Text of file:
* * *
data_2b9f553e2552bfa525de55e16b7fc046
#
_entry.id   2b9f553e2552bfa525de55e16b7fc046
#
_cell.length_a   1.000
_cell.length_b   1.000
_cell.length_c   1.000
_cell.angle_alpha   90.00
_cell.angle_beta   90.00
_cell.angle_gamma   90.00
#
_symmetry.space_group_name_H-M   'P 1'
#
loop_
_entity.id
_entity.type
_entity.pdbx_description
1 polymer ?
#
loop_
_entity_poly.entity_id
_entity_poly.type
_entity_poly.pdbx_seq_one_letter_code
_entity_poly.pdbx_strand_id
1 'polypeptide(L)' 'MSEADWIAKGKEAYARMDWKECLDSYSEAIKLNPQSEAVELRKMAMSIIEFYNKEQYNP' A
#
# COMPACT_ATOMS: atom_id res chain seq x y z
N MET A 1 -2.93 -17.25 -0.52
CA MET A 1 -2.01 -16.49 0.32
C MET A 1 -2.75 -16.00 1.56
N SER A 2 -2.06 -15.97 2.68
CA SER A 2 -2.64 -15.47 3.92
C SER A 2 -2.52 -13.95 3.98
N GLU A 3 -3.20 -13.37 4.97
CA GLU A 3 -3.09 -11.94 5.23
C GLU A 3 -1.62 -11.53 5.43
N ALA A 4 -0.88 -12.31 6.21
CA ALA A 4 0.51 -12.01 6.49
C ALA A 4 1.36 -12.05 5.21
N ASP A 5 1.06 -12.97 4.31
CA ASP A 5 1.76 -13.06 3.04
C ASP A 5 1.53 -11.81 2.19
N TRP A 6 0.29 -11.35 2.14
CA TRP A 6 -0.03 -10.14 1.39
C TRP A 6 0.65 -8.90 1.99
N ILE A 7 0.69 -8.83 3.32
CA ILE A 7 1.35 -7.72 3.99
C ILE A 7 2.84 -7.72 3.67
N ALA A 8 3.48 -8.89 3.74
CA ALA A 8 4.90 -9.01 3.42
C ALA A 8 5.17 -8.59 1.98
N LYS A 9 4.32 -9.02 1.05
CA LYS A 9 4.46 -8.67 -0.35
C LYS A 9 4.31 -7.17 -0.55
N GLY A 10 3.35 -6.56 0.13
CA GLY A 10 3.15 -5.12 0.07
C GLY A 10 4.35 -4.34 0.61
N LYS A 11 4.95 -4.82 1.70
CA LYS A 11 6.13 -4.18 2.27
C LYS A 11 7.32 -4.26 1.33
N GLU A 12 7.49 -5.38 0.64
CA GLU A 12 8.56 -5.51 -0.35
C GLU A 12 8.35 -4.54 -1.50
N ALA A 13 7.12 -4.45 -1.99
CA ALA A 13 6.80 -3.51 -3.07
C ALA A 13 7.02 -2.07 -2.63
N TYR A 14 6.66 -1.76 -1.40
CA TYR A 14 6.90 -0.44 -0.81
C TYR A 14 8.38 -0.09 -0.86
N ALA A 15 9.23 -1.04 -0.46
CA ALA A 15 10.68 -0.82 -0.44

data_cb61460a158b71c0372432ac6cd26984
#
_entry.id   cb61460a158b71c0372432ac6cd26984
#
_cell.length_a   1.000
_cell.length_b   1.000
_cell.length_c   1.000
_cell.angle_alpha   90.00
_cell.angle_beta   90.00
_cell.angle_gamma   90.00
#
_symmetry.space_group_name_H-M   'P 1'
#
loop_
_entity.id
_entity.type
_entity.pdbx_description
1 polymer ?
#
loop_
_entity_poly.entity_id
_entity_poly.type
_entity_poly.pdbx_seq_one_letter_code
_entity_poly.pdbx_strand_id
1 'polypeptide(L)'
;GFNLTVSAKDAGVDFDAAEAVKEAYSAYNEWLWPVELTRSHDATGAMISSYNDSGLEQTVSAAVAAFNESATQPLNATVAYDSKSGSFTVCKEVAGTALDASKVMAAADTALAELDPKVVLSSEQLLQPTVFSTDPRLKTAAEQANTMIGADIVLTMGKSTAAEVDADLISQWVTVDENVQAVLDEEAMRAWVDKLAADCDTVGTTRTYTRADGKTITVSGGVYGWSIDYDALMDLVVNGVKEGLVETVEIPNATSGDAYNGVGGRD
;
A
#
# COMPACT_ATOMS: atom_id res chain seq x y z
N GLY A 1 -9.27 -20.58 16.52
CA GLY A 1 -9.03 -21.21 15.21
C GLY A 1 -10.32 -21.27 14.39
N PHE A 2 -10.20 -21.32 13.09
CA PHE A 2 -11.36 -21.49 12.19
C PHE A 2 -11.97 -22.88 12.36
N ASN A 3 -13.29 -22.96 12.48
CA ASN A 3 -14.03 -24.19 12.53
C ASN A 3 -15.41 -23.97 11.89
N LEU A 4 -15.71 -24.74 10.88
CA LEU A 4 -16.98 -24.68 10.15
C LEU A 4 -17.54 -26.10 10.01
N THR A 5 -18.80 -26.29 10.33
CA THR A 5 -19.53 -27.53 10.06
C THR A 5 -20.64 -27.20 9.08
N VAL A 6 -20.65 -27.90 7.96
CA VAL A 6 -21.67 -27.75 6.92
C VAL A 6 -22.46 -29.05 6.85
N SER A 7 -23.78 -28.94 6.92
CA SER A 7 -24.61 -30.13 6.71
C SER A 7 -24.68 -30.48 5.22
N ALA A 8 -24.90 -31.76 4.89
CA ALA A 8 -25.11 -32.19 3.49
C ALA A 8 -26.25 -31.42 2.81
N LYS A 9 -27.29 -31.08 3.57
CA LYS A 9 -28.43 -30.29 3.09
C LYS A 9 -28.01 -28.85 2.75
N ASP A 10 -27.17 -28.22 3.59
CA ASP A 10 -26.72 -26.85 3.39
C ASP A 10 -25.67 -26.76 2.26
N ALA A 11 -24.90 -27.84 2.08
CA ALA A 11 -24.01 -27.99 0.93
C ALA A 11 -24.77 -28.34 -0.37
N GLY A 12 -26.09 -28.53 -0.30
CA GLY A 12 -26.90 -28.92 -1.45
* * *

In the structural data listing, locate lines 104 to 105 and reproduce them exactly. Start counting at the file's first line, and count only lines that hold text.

C GLY A 1 -10.32 -21.27 14.39
N PHE A 2 -10.20 -21.32 13.09